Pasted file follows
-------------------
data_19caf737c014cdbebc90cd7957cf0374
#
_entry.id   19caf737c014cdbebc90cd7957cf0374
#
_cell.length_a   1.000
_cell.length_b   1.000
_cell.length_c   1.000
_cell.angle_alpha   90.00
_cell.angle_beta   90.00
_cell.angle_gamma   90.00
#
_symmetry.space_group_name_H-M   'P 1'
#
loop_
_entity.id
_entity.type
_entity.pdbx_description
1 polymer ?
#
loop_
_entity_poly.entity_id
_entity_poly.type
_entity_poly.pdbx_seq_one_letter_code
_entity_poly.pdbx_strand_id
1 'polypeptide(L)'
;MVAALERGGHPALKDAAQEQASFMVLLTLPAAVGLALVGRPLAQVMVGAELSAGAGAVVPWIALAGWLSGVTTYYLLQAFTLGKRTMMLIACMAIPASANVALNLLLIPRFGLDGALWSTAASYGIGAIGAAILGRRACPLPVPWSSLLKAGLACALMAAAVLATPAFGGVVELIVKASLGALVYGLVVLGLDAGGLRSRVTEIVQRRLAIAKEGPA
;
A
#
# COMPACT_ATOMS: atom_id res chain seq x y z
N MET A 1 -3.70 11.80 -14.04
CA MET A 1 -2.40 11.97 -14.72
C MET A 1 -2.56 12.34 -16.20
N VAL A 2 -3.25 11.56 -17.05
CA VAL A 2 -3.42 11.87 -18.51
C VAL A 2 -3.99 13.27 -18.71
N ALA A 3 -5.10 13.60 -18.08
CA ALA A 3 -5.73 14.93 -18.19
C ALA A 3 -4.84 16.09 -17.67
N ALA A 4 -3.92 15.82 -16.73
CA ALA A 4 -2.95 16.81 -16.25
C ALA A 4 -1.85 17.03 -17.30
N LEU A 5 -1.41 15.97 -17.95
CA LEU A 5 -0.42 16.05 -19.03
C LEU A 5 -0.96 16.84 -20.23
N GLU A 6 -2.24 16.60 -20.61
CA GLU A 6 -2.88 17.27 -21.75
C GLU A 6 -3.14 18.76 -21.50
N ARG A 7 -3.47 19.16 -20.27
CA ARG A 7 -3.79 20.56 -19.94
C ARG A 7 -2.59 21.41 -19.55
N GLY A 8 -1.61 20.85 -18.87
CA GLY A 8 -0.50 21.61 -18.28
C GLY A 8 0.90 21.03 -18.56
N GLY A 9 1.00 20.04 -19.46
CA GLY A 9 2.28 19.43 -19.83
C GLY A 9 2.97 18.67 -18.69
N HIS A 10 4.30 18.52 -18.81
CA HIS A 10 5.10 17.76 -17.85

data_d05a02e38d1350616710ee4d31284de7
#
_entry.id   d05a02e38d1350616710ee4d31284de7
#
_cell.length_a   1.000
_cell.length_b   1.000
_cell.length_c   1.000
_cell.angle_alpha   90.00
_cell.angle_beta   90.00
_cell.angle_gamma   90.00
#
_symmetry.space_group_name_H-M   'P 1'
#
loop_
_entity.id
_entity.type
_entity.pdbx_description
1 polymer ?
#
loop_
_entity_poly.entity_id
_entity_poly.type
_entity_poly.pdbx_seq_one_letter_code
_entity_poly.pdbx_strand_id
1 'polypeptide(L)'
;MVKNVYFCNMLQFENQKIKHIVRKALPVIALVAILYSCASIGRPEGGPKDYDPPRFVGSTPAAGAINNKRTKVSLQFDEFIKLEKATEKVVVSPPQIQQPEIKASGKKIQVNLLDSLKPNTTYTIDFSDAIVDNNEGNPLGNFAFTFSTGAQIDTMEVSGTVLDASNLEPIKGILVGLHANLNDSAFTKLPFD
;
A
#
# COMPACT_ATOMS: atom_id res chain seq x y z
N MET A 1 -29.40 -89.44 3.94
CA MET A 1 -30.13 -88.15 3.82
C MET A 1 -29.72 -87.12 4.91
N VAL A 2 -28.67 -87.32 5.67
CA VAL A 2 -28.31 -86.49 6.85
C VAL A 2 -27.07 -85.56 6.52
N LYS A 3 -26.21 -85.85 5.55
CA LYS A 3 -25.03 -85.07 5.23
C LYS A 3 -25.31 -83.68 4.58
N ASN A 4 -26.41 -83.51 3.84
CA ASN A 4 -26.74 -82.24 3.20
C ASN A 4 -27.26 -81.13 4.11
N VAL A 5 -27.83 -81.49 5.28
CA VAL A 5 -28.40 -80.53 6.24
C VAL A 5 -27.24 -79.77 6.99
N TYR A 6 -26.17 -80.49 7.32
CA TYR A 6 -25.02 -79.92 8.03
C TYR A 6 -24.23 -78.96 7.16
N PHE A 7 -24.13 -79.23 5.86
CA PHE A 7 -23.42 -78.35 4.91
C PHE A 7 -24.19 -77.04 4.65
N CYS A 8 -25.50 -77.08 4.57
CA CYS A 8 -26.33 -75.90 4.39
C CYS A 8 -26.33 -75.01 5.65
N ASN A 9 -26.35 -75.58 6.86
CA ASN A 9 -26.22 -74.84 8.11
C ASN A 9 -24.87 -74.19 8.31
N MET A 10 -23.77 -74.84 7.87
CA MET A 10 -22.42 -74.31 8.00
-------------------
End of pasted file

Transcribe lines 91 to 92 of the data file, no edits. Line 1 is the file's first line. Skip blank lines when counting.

CA MET A 1 -30.13 -88.15 3.82
C MET A 1 -29.72 -87.12 4.91